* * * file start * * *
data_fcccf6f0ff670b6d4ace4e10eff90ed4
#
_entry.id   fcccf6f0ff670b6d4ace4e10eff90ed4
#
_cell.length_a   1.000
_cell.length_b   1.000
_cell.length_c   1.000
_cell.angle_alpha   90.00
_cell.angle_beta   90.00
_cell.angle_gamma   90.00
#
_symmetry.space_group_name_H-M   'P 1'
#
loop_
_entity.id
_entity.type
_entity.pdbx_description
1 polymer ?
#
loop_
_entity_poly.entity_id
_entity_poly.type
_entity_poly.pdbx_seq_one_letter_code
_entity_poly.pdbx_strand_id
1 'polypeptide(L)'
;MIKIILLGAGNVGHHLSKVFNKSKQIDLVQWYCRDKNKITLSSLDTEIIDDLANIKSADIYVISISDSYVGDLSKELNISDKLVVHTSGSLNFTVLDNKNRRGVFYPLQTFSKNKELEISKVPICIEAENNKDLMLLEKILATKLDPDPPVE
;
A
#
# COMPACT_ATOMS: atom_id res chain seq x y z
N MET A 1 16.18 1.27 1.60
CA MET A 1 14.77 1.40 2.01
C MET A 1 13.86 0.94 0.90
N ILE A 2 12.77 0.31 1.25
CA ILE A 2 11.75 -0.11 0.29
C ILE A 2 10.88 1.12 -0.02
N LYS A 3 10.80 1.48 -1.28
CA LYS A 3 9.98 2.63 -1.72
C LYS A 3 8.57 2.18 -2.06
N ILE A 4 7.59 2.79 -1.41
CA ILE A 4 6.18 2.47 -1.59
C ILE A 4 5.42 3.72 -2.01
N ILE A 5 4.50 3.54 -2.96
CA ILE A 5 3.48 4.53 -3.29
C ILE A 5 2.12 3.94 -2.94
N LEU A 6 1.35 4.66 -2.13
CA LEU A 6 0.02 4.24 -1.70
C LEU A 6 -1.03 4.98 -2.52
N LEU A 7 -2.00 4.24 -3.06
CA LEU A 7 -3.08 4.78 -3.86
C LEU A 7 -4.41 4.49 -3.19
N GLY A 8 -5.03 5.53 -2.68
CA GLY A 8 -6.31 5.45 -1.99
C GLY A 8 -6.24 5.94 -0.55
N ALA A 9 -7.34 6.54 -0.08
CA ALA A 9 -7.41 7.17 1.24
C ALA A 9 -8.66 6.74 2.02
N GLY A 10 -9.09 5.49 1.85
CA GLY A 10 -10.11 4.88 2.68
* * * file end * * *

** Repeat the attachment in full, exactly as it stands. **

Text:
data_fcccf6f0ff670b6d4ace4e10eff90ed4
#
_entry.id   fcccf6f0ff670b6d4ace4e10eff90ed4
#
_cell.length_a   1.000
_cell.length_b   1.000
_cell.length_c   1.000
_cell.angle_alpha   90.00
_cell.angle_beta   90.00
_cell.angle_gamma   90.00
#
_symmetry.space_group_name_H-M   'P 1'
#
loop_
_entity.id
_entity.type
_entity.pdbx_description
1 polymer ?
#
loop_
_entity_poly.entity_id
_entity_poly.type
_entity_poly.pdbx_seq_one_letter_code
_entity_poly.pdbx_strand_id
1 'polypeptide(L)'
;MIKIILLGAGNVGHHLSKVFNKSKQIDLVQWYCRDKNKITLSSLDTEIIDDLANIKSADIYVISISDSYVGDLSKELNISDKLVVHTSGSLNFTVLDNKNRRGVFYPLQTFSKNKELEISKVPICIEAENNKDLMLLEKILATKLDPDPPVE
;
A
#
# COMPACT_ATOMS: atom_id res chain seq x y z
N MET A 1 16.18 1.27 1.60
CA MET A 1 14.77 1.40 2.01
C MET A 1 13.86 0.94 0.90
N ILE A 2 12.77 0.31 1.25
CA ILE A 2 11.75 -0.11 0.29
C ILE A 2 10.88 1.12 -0.02
N LYS A 3 10.80 1.48 -1.28
CA LYS A 3 9.98 2.63 -1.72
C LYS A 3 8.57 2.18 -2.06
N ILE A 4 7.59 2.79 -1.41
CA ILE A 4 6.18 2.47 -1.59
C ILE A 4 5.42 3.72 -2.01
N ILE A 5 4.50 3.54 -2.96
CA ILE A 5 3.48 4.53 -3.29
C ILE A 5 2.12 3.94 -2.94
N LEU A 6 1.35 4.66 -2.13
CA LEU A 6 0.02 4.24 -1.70
C LEU A 6 -1.03 4.98 -2.52
N LEU A 7 -2.00 4.24 -3.06
CA LEU A 7 -3.08 4.78 -3.86
C LEU A 7 -4.41 4.49 -3.19
N GLY A 8 -5.03 5.53 -2.68
CA GLY A 8 -6.31 5.45 -1.99
C GLY A 8 -6.24 5.94 -0.55
N ALA A 9 -7.34 6.54 -0.08
CA ALA A 9 -7.41 7.17 1.24
C ALA A 9 -8.66 6.74 2.02
N GLY A 10 -9.09 5.49 1.85
CA GLY A 10 -10.11 4.88 2.68